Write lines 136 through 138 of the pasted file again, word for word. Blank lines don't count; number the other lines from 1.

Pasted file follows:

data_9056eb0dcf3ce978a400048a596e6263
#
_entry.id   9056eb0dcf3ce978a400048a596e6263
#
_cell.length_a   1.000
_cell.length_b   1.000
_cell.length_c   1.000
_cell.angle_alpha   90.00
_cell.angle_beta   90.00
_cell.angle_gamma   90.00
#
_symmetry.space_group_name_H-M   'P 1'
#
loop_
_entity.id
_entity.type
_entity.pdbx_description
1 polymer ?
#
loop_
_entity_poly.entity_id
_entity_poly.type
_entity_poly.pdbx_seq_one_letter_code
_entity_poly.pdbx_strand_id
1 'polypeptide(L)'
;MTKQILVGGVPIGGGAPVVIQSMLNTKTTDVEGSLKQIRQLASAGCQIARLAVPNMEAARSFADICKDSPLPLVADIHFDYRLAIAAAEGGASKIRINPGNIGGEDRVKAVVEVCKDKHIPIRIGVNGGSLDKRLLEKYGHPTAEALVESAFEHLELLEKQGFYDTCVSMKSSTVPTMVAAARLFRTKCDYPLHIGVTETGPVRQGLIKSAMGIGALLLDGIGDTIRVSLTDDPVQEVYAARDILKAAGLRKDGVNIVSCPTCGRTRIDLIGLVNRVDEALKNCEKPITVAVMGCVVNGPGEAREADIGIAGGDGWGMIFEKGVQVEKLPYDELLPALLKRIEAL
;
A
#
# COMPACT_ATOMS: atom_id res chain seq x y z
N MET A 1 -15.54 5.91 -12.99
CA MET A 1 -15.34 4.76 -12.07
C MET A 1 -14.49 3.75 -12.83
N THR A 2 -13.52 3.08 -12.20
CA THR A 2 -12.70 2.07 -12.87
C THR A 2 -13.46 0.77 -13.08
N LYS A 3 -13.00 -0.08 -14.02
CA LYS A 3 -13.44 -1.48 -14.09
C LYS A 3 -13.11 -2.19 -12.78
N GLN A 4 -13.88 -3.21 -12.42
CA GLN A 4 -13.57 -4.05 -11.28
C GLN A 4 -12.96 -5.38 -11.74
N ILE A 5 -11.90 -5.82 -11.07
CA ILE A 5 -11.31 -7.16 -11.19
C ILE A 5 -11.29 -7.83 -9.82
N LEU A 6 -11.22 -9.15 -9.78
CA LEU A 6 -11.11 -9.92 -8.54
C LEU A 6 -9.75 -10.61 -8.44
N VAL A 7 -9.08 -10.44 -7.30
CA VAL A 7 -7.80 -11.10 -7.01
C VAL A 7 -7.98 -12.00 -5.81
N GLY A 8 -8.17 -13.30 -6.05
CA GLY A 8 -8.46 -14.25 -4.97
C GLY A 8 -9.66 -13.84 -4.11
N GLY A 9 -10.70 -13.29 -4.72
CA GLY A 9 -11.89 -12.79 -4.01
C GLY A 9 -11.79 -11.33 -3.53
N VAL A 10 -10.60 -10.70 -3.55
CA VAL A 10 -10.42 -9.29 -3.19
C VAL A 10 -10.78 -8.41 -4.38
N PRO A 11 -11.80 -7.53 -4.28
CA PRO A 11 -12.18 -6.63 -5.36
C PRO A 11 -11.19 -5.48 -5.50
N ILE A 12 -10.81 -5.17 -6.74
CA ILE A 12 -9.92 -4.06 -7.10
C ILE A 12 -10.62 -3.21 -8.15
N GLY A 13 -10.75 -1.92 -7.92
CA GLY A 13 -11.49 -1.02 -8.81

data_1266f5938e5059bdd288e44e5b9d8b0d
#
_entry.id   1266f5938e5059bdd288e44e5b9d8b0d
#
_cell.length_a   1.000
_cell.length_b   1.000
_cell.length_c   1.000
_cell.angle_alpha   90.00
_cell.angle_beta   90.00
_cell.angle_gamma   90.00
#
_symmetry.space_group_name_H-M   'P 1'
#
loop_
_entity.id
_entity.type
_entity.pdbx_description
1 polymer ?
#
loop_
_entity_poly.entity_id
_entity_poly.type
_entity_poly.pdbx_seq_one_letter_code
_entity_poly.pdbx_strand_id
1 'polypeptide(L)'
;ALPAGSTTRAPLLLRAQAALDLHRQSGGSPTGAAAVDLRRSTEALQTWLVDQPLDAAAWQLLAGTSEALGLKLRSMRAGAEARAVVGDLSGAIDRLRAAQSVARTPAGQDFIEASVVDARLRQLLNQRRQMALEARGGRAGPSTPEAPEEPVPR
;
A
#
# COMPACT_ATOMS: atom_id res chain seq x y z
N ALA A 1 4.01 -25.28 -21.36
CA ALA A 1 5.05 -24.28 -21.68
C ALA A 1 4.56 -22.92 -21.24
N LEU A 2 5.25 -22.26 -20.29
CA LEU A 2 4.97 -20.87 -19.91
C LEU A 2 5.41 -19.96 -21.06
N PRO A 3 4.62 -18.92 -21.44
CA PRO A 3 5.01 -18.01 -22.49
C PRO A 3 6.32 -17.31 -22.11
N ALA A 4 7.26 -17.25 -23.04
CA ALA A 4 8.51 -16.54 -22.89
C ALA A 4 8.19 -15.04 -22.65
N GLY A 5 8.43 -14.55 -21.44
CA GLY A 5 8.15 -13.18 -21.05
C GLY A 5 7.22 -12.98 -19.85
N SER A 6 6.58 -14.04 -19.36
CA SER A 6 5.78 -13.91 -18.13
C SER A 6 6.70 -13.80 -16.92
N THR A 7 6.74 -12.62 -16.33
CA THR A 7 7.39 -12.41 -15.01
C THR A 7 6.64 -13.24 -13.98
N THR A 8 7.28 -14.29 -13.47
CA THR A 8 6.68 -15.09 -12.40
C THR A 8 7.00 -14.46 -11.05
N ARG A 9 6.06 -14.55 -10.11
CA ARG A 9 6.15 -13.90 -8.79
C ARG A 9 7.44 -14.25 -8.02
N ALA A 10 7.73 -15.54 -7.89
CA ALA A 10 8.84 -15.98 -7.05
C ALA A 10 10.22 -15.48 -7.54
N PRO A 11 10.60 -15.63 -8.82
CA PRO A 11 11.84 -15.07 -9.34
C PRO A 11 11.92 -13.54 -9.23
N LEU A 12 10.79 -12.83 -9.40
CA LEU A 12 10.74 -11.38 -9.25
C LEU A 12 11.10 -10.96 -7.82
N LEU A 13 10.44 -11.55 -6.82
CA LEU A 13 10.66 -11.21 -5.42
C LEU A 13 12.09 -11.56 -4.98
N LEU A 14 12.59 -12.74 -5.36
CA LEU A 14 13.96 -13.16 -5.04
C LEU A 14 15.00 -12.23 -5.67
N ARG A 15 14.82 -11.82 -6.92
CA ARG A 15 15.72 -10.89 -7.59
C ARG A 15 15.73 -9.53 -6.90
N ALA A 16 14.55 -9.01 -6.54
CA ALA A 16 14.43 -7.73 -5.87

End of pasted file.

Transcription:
CA LEU A 13 10.66 -11.21 -5.42
C LEU A 13 12.09 -11.56 -4.98
N LEU A 14 12.59 -12.74 -5.36